(Modern Survival.org) – Witnessing someone suffer from a seizure can be scary, especially when it’s the first time seeing one. According to the Centers for Disease Control and Prevention (CDC), one out of every ten people will have a seizure during their lifetime. This means seizures are quite common, and that at some point it may become necessary to help someone who is having one.
Unfortunately, once a seizure has begun, there isn’t a lot that can be done to help the victim — except to ensure their safety.
How to Recognize a Seizure
When a person begins having a seizure, it usually happens in the following steps:
- The person will become unresponsive, unable to react to verbal questions or even to recognize physical movements.
- The person’s muscles will clench, making them stiff.
- Next, the person will begin to convulse, making big, jerking movements.
- Eventually, the convulsions will stop and the person will regain consciousness, though they may be confused for a while afterward.
How to Protect Someone During a Seizure
According to WebMD, in order to protect someone during a seizure, the best thing to do is clear the environment. Then, take the following steps:
- Make sure bystanders are away from the victim.
- Remove any items the person has which may harm them while convulsions occur.
- Don’t try to restrain the person while they are having a seizure.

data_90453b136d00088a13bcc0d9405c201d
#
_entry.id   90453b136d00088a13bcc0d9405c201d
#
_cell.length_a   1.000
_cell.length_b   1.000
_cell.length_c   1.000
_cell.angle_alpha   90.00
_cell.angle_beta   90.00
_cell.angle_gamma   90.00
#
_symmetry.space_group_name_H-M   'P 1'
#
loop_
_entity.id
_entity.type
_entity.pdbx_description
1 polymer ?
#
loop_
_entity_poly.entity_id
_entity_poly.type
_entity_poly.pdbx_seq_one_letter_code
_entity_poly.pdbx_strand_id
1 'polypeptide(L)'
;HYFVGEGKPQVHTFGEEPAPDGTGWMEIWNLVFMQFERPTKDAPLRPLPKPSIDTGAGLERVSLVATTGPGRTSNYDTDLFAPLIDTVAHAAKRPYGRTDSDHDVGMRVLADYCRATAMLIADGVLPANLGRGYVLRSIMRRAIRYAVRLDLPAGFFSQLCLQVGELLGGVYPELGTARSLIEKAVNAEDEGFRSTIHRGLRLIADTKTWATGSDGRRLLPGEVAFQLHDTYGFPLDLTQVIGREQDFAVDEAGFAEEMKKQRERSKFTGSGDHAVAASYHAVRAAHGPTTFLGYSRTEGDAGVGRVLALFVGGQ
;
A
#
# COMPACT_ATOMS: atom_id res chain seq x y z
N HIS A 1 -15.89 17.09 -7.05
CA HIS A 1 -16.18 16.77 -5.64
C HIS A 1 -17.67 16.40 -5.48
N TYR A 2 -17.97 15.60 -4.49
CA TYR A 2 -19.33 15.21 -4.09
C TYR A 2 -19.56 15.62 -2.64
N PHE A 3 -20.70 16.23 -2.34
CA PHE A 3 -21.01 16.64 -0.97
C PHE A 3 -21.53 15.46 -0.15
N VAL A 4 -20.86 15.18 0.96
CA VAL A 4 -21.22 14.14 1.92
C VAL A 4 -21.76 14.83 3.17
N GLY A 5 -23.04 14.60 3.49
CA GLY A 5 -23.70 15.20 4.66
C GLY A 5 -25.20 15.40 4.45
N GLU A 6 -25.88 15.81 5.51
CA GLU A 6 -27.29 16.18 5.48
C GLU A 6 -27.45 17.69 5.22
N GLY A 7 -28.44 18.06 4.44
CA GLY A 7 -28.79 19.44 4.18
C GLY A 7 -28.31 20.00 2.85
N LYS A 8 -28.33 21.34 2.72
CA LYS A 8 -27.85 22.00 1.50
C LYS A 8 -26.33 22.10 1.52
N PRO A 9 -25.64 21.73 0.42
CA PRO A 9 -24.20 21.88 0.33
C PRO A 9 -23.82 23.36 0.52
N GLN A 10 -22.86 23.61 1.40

- Roll the person onto their side and ensure they don’t have anything in their mouth if possible. Contrary to popular belief, the chances of them swallowing their tongue are nonexistent. However, they can choke on foreign objects.
- Time the seizure. This can be important if medical assistance is required.
When to Contact Emergency Services
The CDC states that most seizures will not require emergency services. However, if the victim shows any of the following symptoms, call 911 and seek help.
- It is the first time the person has had a seizure.
- The seizure lasts for longer than five minutes.
- The person has difficulty breathing once the seizure is over.
- A second seizure follows the first.
- The person becomes injured during the seizure.
- The person has trouble waking after the seizure.
- There are other health issues that could be complicated due to the seizure.
Knowing how to treat a variety of medical emergencies is a key aspect of survival. Emergency services aren’t always an option when SHTF, such as after a natural disaster. Therefore, being able to help someone in need can be a life-saving skill.
To see how to handle another medical emergency, check out our article on what to do when someone has fainted.
~Here’s to Your Survival!
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